Wait? You don’t have a team?

Obviously, I have producers, but no I don’t have a team. I have some friends that help out, but not a team at all.

People think I have this huge budget or this huge backing behind me. No, I just go in. I develop my relationships with creatives and people who can help. I make sure I treat people with respect and plus, I know what’s nice so I don’t settle.

That means you’re doing a great job because me as an outsider looking in, I’m like okay, he has the whole package. But now I know you’re styling yourself, you have supportive friends that are pushing projects, and your artwork is always great. It seems like you’ve established a name and a brand for yourself, so I would have thought that you had people backing you.

You know something interesting about that, right? I can’t lie, it kind of hurts me—the fact that from the outside looking in it seems like I have everything figured out. I feel like people just have this—almost like an abrasive energy towards me, and I’m just like bro, I’m trying to figure it out. Trust me, I’m trying to figure it out just as much as you are. The thing is, it’s just the way I was raised. If you’re going to do anything you have to do it as properly as you can. People think I have this huge budget or this huge backing behind me. No, I just go in. I develop my relationships with creatives and people who can help. I make sure I treat people with respect and plus, I know what’s nice so I don’t settle. I just take my time so I can get the closest possible outcome to what I need. It’s just a lot of planning and sacrifice. Another thing is I don’t go out. I don’t turn up. I don’t be shopping. My sister makes my garments. My mom copped me this shirt, know what I’m saying? I literally reinvest everything I make into the music and pay for as much as I need to pay for in terms of engineering, making sure my music sounds right. Artwork—making sure it looks right. Pictures—make sure whatever photographer is working is willing and happy to work. Just little things like that. I sacrificed the lifestyle.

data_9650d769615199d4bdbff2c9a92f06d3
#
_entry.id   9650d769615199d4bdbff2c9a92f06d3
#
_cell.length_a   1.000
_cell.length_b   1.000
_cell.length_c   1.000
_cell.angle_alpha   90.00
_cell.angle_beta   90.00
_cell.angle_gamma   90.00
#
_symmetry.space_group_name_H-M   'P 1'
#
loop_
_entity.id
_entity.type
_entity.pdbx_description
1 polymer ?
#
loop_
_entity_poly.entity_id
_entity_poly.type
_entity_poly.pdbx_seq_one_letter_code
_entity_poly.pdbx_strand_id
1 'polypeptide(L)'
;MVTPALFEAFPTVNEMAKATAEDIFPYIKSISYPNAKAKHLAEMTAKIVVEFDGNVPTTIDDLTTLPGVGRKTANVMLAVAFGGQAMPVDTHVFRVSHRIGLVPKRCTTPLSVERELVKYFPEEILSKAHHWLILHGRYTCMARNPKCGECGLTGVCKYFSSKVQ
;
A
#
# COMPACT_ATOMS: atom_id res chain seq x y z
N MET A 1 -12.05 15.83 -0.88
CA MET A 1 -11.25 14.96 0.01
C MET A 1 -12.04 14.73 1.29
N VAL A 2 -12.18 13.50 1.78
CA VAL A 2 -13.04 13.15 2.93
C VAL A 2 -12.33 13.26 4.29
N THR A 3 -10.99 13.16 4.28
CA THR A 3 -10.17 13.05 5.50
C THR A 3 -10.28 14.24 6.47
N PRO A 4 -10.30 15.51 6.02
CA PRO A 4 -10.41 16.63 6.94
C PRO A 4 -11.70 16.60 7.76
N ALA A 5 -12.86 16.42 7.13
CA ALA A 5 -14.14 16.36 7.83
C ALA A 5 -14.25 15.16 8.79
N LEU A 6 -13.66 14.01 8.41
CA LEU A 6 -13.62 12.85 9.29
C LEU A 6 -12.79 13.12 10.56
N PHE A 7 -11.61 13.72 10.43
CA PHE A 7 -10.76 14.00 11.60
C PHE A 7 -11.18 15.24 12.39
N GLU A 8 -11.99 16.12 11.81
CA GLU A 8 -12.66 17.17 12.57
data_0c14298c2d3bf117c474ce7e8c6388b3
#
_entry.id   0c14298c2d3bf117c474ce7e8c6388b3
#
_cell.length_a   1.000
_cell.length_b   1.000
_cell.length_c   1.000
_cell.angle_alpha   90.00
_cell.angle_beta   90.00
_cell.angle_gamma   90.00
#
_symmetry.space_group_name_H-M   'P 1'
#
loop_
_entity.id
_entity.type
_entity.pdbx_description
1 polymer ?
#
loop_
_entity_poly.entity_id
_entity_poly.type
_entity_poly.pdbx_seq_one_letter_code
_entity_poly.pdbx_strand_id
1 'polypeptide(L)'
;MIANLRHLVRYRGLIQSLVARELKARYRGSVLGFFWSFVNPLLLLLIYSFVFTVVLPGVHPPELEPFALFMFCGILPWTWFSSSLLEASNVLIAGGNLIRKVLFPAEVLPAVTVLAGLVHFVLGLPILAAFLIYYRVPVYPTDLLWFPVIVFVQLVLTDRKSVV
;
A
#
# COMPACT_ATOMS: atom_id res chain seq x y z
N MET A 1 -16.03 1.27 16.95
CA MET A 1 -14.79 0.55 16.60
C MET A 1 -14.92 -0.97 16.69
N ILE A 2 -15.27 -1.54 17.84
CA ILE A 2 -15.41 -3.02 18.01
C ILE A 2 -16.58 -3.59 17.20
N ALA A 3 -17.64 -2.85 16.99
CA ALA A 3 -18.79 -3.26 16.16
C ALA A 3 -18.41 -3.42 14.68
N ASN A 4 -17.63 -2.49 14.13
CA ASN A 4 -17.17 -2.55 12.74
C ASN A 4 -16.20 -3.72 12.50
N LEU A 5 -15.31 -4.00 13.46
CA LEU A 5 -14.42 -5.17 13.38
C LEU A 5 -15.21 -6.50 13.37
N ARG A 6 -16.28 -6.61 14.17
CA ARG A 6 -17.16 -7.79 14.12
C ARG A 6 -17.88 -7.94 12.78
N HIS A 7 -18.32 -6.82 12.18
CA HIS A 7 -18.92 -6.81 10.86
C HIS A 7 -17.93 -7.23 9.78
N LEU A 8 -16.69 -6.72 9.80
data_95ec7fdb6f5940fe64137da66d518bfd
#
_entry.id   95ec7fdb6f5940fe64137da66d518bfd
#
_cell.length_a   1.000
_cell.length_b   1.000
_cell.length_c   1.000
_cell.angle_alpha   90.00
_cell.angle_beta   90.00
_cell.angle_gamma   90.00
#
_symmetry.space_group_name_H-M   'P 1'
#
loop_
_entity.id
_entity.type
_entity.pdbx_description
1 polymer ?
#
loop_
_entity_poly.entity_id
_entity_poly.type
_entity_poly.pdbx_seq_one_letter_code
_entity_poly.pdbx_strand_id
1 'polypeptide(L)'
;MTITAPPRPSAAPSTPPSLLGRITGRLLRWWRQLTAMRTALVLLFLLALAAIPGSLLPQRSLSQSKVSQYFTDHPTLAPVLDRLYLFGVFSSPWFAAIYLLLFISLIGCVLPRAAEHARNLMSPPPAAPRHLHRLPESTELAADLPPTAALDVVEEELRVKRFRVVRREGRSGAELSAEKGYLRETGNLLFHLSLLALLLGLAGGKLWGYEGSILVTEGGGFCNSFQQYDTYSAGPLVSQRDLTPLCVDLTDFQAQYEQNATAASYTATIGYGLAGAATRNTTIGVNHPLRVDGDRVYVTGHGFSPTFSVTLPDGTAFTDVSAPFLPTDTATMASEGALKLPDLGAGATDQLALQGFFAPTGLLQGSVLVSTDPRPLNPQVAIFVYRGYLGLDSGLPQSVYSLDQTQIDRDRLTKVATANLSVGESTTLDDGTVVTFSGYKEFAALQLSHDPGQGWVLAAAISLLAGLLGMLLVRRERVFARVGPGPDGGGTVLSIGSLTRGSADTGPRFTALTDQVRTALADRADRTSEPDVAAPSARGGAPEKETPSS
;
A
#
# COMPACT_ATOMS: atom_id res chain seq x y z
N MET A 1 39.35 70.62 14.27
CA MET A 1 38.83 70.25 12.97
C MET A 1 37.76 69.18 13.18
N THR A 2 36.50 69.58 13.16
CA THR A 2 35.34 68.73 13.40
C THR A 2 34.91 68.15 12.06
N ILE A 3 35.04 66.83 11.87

That’s real. You just offered so much perspective and insight because other artists, creatives, whoever—it’s like no, I’m trying to figure this shit out, too. I just know that I want this and this is my life, and I’ve sacrificed things so I’m going to put in the effort. That’s a good segue into my next question because I’m really curious. You’re in Abuja, Nigeria—what is the creative community like there? Do you feel supported? Aside from your friends, but just connecting with other creatives.

I don’t think anyone who truly believes in themselves and is still on the come up ever fully feels appreciated or completely supported, but I will say I genuinely don’t put energy into that. I can’t even respond to all the love I get on social media, people that walk up to me randomly—it’s just impossible for me to ignore where I came from. There was a point where I couldn’t get ten plays in a month on a record, so I’m not going to focus on people who aren’t supporting me when there are people who are. I’m not the biggest artist in the world yet, so of course, people could support me more, but I’m grateful. Plus, music is very spiritual. I’ve realized no matter how much you dislike or love a person, you can’t support what you don’t genuinely love. Even if they’re not saying anything, they’re either listening to it or not. If not then they don’t like it which is fair enough.